On a steamy morning, the minister of state for home would have us know that abductions have gone down in number in the country. The next day, seven men are kidnapped in Narayanganj and the law enforcers have little clue as to where they have been taken. A few days later, the bodies of the abducted men, bloated and gruesome, emerge from the Sitalakhya.
The minister of state then informs us that the machinery of the state is at work, that the prime minister has directed that the culprits behind the tragedy be caught and brought before the law. No one asks him why the prime minister must issue a directive before any action is taken on a happening, on any happening, that has a bearing on the lives of citizens.
A week passes by before the police raid the residence of the principal accused in the kidnap-murder case. They find no one there, at least not the man or men they are looking for. Should we be surprised? No one with a record of crime behind him and charged with a new crime will wait, like a proper gentleman, for the police to arrive and haul him away to prison.
One surprise leads to another. The minister of state casually informs a gathering that he can see the hands of the opposition Bangladesh Nationalist Party behind the murder of the abducted men. Not even the prime minister is willing to disagree with that notion. That only makes the wound fester. But before that, the wife of the murdered Nazrul Islam, in an understandably emotional state of mind, charges her local Awami League lawmaker with complicity in her husband's murder.
Only days later, she appears at a rally, in the company of the lawmaker and her father, to let the nation know that it was Nur Hossain, the fugitive Awami Leaguer at whom the finger of guilt remains pointed, who murdered her husband. As for the lawmaker, he speaks of God and of His Prophet; he swears he will have the culprits apprehended and punished. He is not afraid of anyone, says he. The theatrics are impressive.
And then the father-in-law of the dead Nazrul Islam squarely blames the Rapid Action Battalion for the abduction and death of his son-in-law and all the others. The RAB chief says an accusation is no proof of crime actually committed. He is right, but will he get into action, into truly investigating the grave charge laid at the door of his agency?
A few days ago, a senior police official, comprehending the nature of public outrage in light of the Narayanganj tragedy, told the media that henceforth policemen would not be in plainclothes when they go into detaining people. Moreover, any citizen using tinted glass on his car would have to take it out in the interest of security. It is all so very interesting, but the police official does not say if the directive about tinted glass on vehicles applies to ministers and lawmakers. These days, as ministerial cars and lawmakers' vehicles shoot through the streets of this city, you do not know who is inside. Must our elected representatives conceal their identities from us, we the people?
There are other images that leave us perturbed and then disturbed. Schoolchildren and their teachers must wait for hours under the sun on rural roads because a minister or a minister of state means to visit the place. That is against the law, against all norms of civility. And yet no one says or does anything about these bizarre twists of politics. Abroad, the nation's diplomatic missions are under the scanner. Rumours abound of bad doings at the High Commission in London, of money going missing, of unauthorized appointments being made. A junior diplomat under suspicion of wrongful dealing with an employee is quietly sent off to his new posting outside Britain. Another diplomat, confronted with a Devyani Khobragade-like situation in New York, flies off to his new assignment before the law can catch up with him.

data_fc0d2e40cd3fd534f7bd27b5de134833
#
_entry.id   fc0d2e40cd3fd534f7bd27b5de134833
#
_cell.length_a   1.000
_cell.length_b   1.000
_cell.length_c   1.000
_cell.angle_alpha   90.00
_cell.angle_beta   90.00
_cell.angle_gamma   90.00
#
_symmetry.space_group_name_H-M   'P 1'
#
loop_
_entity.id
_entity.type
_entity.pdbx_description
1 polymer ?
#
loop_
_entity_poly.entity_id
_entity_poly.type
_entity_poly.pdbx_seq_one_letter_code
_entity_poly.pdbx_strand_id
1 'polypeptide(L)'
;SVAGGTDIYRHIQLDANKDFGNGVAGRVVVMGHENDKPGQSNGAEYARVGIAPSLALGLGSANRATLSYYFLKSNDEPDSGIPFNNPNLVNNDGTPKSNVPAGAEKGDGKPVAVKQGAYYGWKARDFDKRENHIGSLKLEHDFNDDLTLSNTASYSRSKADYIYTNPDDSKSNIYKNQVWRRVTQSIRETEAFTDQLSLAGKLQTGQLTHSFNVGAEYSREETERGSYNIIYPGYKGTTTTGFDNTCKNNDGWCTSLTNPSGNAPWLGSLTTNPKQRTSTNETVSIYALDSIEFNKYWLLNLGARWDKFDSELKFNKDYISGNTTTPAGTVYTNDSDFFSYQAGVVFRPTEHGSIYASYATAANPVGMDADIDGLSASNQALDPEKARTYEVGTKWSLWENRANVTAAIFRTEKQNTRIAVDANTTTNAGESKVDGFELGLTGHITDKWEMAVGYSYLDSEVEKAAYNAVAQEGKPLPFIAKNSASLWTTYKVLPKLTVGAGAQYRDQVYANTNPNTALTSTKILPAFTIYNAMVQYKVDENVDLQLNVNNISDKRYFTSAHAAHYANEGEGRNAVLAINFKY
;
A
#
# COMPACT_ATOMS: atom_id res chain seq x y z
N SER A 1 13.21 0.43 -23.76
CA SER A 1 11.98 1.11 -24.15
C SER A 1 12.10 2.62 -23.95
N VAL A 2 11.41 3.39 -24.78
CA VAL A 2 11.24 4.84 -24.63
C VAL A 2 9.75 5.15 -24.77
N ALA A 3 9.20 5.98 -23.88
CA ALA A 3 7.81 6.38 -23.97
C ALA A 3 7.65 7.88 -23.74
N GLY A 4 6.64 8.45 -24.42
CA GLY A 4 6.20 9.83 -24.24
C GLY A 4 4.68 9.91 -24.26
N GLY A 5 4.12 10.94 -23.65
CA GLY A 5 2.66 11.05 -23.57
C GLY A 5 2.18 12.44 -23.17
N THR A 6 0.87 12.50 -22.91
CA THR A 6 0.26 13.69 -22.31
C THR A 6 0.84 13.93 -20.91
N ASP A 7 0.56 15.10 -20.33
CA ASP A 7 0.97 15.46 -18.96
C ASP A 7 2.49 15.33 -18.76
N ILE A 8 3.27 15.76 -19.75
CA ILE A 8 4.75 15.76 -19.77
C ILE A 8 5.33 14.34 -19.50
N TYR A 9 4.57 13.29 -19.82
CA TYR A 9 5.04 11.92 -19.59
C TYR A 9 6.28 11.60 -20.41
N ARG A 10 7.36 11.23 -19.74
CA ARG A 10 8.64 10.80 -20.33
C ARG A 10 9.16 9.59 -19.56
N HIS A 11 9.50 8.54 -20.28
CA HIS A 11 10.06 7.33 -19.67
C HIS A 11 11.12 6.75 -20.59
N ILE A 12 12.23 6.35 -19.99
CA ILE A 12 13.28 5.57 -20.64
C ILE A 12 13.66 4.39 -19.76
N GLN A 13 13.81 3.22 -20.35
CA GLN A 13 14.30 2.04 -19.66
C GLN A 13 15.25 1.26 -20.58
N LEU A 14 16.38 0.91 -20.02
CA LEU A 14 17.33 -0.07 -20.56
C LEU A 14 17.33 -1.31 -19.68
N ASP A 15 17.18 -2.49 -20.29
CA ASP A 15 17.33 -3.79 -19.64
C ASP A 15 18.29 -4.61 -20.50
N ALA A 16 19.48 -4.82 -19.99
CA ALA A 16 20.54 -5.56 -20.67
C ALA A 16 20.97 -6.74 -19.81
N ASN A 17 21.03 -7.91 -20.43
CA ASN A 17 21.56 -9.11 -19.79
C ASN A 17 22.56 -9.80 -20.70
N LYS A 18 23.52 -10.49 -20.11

No move is made to ask for explanations or to summon the high commissioner or ambassador, as the case may be, home. Another diplomat, an ambassador in a European country, is taped employing vile language against the very government he is supposed to be representing abroad. Expatriate Bangladeshis write to the Foreign Office, to the Prime Minister's Office, to ask for action. Nothing happens.
The daughter of the nation's first prime minister writes a book on her father. She is swamped with all sorts of abuse on social media. Some newspapers, in motivated manner, pick out those portions from her work that will pit her against the government. They conveniently leave out everything else. History once again is in danger of being sliced down the middle.
The police cannot arrest criminals, have no clue at all about the many incidents of crimes committed across the country. But they certainly can come in the way of a peaceful protest, organized by eminent citizens, over abductions and killings in the country. Indigenous women are subjected to violence, indiscriminately and endlessly. No one on the higher perches of authority comes forth to call the guilty to account. The young Toki was murdered two years ago. His killers roam free.
A year ago, the rowdy elements of the Hefajat-e-Islam caused mayhem on the streets of the nation's capital, would not return home, until they were flushed out of the place. Cases were filed against them. And that was all. No investigation has been done, no one has been produced in court. The Hefajat chief now believes people among the ruling circles are his friends.
It is not a pretty picture. Does the prime minister know where things are going wrong, how they are going wrong? Why they are going wrong? Is the government alert to the thought that it might be getting undermined from within? Or do the powers that be rest in the belief that it will all blow away, as any Kalbaishakhi storm must blow away at some point?
In the gathering darkness, someone must light a candle of hope.
The writer is Executive Editor, The Daily Star.